When we think about our spine we often overlook the fact that the bodies of the vertebrae - the thick circular parts that actually provide support - are in the middle of our trunk instead of just on the back side. Picture a cylinder with a solid tube running down the middle, and thats the general 3D layout of the bones that make up the vertebral column.
If you think about it that way, it should be no surprise that there are many muscles that attach to the front of the spine as well as the back (and the sides!). Two of these muscles that become overly tight while sitting are the TFL (Tensor Fascia Lata) and Iliacus.
Both of these muscles leverage the pelvis into an anterior tilt when we stand - they rotate the pelvis forward. This pulls the spine out of efficient alignment and into extension, which forces our abdominal and gluteal muscles out of optimal position, thus decreasing stability. The good news is they aren't too hard to loosen up, you just have to know how.
To perform these techniques, use a tennis ball if overly sensitive, or a lacrosse ball if you can handle more pressure. Try not to cause pain over a 5/10, which may cause you to tense up, which is counter-productive for this self release. To get to the TFL, lay on your side and place the ball right where your front pocket starts.
Roll on top of it until you feel a tender spot, and stay there. You should use the arm closer to the ground as a pillow, because you may be here for a while. Try to relax and picture the muscle molding over the ball - NOT the ball digging into your muscle. If it is too painful, rotate backward off of the ball slightly to take off some of the pressure. Maintain this position until the tenderness/pain goes away. For some of us this may take over 5 min, but if you keep trying to relax it will let up. Be patient!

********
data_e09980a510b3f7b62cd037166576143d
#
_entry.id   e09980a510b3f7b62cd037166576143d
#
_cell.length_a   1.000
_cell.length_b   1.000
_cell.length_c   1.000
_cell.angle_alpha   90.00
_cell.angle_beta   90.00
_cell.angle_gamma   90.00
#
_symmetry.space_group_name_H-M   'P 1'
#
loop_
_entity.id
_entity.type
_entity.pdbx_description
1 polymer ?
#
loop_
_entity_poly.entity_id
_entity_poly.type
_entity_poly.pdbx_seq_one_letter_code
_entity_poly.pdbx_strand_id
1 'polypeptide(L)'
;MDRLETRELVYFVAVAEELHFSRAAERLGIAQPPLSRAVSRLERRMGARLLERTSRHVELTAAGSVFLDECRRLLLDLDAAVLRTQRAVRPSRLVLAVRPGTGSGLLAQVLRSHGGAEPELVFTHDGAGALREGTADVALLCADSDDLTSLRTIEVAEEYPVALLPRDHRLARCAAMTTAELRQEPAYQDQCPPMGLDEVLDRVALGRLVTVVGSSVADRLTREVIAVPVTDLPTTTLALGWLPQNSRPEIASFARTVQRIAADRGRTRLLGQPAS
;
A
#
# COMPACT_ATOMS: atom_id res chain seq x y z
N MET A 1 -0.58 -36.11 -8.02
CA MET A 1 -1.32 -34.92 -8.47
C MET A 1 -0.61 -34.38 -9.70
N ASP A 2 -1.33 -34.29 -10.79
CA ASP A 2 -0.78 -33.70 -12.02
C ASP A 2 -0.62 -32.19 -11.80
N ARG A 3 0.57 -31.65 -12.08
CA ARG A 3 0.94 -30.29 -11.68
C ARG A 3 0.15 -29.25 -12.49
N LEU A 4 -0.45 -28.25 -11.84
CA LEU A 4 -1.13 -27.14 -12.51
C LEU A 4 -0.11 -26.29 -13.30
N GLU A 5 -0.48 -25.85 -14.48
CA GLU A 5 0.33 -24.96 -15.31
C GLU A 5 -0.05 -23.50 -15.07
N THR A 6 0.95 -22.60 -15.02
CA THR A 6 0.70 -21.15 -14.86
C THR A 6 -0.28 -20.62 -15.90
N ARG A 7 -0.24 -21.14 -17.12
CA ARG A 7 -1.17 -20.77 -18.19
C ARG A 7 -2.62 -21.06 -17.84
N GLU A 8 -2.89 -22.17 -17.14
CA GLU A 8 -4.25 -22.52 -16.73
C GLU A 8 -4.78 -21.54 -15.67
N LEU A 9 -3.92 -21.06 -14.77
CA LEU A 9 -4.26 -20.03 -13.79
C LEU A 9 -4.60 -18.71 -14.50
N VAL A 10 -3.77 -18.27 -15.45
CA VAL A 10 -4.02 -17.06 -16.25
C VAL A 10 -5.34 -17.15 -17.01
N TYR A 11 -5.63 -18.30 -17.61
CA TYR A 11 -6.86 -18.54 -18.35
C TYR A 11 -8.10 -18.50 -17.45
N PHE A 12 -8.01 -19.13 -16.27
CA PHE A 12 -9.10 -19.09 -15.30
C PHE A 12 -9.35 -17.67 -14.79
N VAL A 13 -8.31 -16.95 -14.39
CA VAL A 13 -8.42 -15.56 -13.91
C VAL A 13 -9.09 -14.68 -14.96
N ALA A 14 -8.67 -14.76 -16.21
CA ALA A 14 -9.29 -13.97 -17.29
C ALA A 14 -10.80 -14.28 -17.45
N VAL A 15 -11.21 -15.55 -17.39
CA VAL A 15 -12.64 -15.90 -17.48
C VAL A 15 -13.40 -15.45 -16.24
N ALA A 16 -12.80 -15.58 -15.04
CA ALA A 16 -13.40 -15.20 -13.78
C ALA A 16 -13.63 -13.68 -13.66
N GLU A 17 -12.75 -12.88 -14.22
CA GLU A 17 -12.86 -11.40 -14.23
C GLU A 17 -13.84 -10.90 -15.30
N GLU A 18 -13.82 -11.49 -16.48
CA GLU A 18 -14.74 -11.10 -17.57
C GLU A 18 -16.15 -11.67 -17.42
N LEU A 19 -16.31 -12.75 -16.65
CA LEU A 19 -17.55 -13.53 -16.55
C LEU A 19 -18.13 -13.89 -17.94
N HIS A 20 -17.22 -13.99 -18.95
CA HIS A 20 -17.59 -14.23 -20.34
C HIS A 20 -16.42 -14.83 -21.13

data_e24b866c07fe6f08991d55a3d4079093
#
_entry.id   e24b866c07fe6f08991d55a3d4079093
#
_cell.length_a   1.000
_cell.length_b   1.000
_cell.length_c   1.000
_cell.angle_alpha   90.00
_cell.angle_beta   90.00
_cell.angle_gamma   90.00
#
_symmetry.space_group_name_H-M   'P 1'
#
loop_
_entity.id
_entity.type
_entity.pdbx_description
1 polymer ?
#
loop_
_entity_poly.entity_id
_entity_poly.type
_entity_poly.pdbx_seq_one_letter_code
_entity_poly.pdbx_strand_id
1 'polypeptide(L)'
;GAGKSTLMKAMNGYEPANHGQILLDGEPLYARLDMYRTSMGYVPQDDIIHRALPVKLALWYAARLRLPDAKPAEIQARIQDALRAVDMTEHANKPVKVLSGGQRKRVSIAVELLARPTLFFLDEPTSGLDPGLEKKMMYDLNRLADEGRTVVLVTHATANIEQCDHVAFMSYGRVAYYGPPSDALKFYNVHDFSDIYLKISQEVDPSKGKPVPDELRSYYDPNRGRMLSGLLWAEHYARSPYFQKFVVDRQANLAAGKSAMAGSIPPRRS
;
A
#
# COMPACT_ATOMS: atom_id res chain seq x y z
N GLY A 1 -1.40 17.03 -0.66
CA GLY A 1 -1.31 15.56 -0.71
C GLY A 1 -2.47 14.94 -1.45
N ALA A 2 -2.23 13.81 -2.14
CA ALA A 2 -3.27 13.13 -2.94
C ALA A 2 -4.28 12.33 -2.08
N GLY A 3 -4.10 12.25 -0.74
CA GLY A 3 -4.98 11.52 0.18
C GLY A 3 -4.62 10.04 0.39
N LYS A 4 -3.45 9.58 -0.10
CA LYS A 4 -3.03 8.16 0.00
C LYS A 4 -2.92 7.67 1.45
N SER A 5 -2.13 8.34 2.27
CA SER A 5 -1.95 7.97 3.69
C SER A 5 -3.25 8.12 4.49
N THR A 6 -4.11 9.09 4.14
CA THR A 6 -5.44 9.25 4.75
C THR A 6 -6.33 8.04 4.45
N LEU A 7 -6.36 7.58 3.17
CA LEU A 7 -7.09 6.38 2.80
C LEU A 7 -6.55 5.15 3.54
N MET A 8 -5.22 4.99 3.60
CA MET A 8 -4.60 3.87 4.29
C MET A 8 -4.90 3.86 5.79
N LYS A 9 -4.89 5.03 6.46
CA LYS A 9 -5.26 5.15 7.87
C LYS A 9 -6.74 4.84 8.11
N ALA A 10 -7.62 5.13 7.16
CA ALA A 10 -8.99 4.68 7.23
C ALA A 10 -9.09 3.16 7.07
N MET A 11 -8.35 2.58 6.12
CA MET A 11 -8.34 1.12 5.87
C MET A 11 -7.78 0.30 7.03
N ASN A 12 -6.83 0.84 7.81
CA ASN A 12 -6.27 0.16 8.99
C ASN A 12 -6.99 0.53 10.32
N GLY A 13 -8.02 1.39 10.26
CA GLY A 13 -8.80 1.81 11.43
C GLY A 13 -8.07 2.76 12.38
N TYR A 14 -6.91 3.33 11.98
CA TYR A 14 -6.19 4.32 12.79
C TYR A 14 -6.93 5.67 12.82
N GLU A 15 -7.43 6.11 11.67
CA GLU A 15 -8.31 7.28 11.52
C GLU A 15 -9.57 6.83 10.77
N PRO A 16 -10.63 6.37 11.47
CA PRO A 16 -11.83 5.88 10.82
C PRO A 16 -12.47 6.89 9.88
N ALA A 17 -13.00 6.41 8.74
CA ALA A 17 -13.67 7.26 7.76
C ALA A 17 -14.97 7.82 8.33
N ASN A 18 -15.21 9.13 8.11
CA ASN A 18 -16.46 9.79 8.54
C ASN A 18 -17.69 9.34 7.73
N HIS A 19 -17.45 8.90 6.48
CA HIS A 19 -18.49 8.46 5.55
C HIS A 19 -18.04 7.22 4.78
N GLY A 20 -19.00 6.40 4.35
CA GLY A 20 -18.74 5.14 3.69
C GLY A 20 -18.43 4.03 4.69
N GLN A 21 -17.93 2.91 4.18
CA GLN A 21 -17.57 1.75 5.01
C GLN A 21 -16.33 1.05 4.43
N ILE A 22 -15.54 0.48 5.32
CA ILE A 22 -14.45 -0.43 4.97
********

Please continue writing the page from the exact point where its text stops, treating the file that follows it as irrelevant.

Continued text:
The Iliacus is located on the inside surface of your pelvic bone, so you will need the edge of a massage roller to access it. Anything with a blunt handle will work fine if you don't have a roller. Hold the roller in the opposite hand to apply pressure in a direction across the body, and find the trigger point in this muscle. Again, there is no need to massage or move the point of pressure, just try to relax and breathe until the tenderness starts to dissipate.
It's good to follow these techniques with some glute activation such as glute bridge or standing hip hinging. Both of those exercises will begin to rewire your brain to use those stabilizing muscles in the new position you created by releasing the tension in the front of the spine. If you don't know how to perform those exercises, it may be a good idea to make an appointment with a physical therapist or movement professional!
The tips in this article are for general information purposes only, and are not intended to diagnose, treat, or prescribe therapy for any specific problem. While they will help to temporarily reduce pain, it's always in your best interest to have a movement expert or physical therapist to guide you through a full recovery protocol.